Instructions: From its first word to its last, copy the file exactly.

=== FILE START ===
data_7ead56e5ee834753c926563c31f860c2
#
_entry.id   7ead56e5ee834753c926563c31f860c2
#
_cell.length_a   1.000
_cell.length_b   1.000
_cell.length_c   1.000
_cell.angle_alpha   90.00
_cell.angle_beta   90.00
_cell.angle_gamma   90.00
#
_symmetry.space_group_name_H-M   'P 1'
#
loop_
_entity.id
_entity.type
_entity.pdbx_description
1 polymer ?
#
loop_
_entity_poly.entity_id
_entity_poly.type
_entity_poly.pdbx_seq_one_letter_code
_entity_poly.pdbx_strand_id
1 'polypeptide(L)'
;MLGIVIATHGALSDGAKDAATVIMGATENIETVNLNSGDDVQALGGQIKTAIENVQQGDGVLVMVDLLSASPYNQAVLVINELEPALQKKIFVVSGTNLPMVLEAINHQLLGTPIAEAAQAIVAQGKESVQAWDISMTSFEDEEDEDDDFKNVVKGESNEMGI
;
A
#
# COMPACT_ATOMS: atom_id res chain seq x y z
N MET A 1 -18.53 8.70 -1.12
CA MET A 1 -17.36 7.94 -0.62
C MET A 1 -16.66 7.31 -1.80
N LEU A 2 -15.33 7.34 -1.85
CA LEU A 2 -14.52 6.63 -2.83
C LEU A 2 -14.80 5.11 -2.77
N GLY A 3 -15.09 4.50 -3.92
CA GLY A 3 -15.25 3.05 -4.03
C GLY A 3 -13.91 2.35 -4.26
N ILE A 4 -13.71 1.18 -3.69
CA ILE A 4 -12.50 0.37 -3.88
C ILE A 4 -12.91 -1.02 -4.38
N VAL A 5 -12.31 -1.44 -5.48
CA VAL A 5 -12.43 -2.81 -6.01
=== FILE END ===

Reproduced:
data_7ead56e5ee834753c926563c31f860c2
#
_entry.id   7ead56e5ee834753c926563c31f860c2
#
_cell.length_a   1.000
_cell.length_b   1.000
_cell.length_c   1.000
_cell.angle_alpha   90.00
_cell.angle_beta   90.00
_cell.angle_gamma   90.00
#
_symmetry.space_group_name_H-M   'P 1'
#
loop_
_entity.id
_entity.type
_entity.pdbx_description
1 polymer ?
#
loop_
_entity_poly.entity_id
_entity_poly.type
_entity_poly.pdbx_seq_one_letter_code
_entity_poly.pdbx_strand_id
1 'polypeptide(L)'
;MLGIVIATHGALSDGAKDAATVIMGATENIETVNLNSGDDVQALGGQIKTAIENVQQGDGVLVMVDLLSASPYNQAVLVINELEPALQKKIFVVSGTNLPMVLEAINHQLLGTPIAEAAQAIVAQGKESVQAWDISMTSFEDEEDEDDDFKNVVKGESNEMGI
;
A
#
# COMPACT_ATOMS: atom_id res chain seq x y z
N MET A 1 -18.53 8.70 -1.12
CA MET A 1 -17.36 7.94 -0.62
C MET A 1 -16.66 7.31 -1.80
N LEU A 2 -15.33 7.34 -1.85
CA LEU A 2 -14.52 6.63 -2.83
C LEU A 2 -14.80 5.11 -2.77
N GLY A 3 -15.09 4.50 -3.92
CA GLY A 3 -15.25 3.05 -4.03
C GLY A 3 -13.91 2.35 -4.26
N ILE A 4 -13.71 1.18 -3.69
CA ILE A 4 -12.50 0.37 -3.88
C ILE A 4 -12.91 -1.02 -4.38
N VAL A 5 -12.31 -1.44 -5.48
CA VAL A 5 -12.43 -2.81 -6.01